Christo (1935-2020) & Jeanne-Claude (1935-2009),
Poster, Biscayne Bay, 1983,
Photo by Wolfgang Volz
© Christo & Jean-Claude
You must come away and rest for a while
The apostles rejoined Jesus and told him all they had done and taught. Then he said to them, ‘You must come away to some lonely place all by yourselves and rest for a while’; for there were so many coming and going that the apostles had no time even to eat. So they went off in a boat to a lonely place where they could be by themselves. But people saw them going, and many could guess where; and from every town they all hurried to the place on foot and reached it before them. So as he stepped ashore he saw a large crowd; and he took pity on them because they were like sheep without a shepherd, and he set himself to teach them at some length.
Reflection on the art installation
At the beginning of our Gospel reading today, the disciples return to Jesus after completing the mission on which Jesus had sent them. They were keen to share with him all they had done and taught. The response of Jesus was to take them away to a deserted place where they could rest. Jesus thereby affirms the value of rest and recreation. In fact, he consecrates this time of rest. Furthermore, in the first chapter of the Bible in the Book of Genesis, we are told that even God rested after working for six days. We all need a regular time of rest and recreation.
‘Recreation’ suggests new creation, 're'-creation.
We all need to be created anew on a regular basis. Physically we can do this by going on holidays if time and money permit this. But we constantly have to be created anew as well spiritually. When we go to Church, that is what we do: we rest with God and offer him the opportunity to renew us.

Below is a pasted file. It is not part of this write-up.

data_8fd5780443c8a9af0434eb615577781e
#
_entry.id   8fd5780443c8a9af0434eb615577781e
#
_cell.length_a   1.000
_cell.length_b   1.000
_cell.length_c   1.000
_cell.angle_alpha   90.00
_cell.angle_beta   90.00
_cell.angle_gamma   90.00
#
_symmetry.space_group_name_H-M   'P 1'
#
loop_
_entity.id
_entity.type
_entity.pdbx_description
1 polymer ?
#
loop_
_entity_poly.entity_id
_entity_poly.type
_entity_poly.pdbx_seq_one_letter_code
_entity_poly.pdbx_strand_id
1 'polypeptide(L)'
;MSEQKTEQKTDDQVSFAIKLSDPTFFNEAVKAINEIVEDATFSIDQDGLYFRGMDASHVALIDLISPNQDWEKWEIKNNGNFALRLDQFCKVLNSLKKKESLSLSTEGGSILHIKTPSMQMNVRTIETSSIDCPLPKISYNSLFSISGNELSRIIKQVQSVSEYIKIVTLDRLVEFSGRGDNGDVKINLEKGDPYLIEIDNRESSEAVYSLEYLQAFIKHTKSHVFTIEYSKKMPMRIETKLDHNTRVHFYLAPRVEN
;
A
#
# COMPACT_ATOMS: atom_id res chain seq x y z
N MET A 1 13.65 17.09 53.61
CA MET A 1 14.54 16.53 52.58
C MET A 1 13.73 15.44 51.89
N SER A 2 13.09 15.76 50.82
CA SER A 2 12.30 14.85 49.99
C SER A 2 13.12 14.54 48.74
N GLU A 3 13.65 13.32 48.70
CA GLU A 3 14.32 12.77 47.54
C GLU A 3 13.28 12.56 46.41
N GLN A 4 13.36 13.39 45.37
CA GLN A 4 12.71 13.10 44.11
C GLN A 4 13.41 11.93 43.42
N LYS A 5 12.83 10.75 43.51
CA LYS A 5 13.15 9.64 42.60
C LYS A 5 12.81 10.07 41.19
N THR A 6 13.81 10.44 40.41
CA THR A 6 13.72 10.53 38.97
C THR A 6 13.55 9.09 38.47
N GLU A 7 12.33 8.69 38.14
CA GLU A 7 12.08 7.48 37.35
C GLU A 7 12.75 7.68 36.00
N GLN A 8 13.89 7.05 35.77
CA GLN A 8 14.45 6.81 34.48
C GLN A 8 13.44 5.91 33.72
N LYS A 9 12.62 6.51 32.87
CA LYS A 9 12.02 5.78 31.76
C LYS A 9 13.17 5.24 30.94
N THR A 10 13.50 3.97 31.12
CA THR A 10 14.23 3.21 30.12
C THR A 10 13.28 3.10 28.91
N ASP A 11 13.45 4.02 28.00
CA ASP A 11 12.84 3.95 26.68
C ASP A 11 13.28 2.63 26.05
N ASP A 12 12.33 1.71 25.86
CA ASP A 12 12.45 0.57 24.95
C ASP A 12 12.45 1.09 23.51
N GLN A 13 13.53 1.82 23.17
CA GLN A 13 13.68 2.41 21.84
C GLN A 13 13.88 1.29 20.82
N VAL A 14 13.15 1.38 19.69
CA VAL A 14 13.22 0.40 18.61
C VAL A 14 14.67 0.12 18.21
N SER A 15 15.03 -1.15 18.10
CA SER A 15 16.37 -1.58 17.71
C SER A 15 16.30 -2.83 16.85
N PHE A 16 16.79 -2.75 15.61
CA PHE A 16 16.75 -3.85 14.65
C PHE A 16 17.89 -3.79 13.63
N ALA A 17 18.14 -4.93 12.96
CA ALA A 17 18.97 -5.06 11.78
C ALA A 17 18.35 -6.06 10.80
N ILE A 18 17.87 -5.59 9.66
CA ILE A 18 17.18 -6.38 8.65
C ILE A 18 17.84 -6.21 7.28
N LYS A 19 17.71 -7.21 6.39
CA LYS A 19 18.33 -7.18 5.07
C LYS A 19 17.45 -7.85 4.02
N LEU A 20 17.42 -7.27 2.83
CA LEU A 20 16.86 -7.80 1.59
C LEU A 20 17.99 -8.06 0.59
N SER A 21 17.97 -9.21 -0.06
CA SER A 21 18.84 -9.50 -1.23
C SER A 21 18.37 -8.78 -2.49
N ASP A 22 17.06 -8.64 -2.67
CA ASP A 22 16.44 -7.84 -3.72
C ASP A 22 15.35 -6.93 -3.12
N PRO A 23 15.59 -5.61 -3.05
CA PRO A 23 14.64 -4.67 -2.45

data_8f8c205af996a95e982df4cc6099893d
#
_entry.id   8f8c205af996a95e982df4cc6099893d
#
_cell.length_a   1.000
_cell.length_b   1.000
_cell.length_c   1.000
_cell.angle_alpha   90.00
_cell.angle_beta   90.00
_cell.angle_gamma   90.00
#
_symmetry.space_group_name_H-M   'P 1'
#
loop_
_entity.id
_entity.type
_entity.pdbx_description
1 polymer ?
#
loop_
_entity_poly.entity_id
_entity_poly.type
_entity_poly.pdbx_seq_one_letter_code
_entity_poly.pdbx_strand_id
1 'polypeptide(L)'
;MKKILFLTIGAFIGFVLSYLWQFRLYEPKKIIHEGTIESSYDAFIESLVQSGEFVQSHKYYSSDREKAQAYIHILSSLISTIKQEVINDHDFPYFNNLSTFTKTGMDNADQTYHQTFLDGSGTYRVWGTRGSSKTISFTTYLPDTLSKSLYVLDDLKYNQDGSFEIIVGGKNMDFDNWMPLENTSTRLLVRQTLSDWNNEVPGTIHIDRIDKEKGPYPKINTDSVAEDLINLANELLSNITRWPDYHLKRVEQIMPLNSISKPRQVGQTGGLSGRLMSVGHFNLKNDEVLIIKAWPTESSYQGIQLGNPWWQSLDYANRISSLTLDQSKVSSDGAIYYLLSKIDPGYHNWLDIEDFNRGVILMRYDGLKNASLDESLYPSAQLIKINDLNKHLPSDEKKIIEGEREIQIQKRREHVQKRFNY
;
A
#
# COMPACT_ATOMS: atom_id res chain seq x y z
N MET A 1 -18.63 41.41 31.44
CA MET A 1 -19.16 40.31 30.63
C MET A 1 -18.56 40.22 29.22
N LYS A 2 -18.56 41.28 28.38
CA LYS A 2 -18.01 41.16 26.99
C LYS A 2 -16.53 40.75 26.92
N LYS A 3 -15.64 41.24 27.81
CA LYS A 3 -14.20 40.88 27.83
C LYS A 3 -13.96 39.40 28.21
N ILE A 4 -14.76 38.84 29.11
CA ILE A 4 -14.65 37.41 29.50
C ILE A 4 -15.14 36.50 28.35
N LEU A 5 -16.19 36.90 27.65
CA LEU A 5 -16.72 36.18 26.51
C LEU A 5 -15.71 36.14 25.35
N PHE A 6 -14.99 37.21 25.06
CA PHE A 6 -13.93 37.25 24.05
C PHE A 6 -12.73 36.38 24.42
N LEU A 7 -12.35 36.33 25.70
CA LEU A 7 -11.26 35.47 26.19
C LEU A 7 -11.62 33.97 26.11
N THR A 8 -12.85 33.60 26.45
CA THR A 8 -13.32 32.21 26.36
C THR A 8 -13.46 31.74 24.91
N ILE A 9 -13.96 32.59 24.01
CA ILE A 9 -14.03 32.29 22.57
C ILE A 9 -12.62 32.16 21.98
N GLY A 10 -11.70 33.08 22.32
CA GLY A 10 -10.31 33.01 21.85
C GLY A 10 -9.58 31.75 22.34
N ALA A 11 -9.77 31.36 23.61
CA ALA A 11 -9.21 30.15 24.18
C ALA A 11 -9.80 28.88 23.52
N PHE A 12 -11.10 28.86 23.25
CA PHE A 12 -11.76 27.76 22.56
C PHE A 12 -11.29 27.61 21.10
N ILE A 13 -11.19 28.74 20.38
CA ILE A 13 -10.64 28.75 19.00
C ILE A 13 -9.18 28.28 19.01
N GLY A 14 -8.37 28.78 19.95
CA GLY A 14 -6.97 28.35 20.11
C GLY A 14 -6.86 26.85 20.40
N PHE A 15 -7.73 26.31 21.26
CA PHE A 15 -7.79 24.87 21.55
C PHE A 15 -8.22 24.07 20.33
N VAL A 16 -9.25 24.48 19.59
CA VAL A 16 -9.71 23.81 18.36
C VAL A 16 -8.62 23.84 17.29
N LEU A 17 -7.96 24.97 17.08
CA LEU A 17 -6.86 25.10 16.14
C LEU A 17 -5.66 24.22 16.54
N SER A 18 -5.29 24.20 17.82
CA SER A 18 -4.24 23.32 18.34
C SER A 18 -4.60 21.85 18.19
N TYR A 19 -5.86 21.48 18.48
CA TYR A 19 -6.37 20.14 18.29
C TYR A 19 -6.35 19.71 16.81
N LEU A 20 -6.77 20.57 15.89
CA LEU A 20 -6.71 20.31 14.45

When we think of holidays and resting, our minds may wander off to idyllic islands with blue skies and clear waters. On 7 May 1983, contemporary artist Christo and his wife Jeanne-Claude installed their project 'Surrounded Islands' in Biscayne Bay, close to Miami. Eleven of the islands were surrounded with 603,870 square meters (6.5 million square feet) of floating pink woven polypropylene fabric covering the surface of the water and extending out 61 meters (200 feet) from each island into the bay. The fabric was sewn into 79 patterns to follow the contours of the eleven islands. For two weeks, Surrounded Islands, spreading over 11.3 kilometres (7 miles), was seen, approached and enjoyed by the public, from the causeways, the land, the water and the air. Before the installation, marine and land crews picked up debris from the eleven islands, putting refuse in bags and carrying it away after they had removed some forty tons of varied garbage. As part of the project the islands were cleaned up. The pink fabric was recycled. As with Christo and Jeanne-Claude's previous art projects, Surrounded Islands was entirely financed by the artists, through the sale of preparatory drawings, collages, and early works. The artists did not accept sponsorship of any kind.
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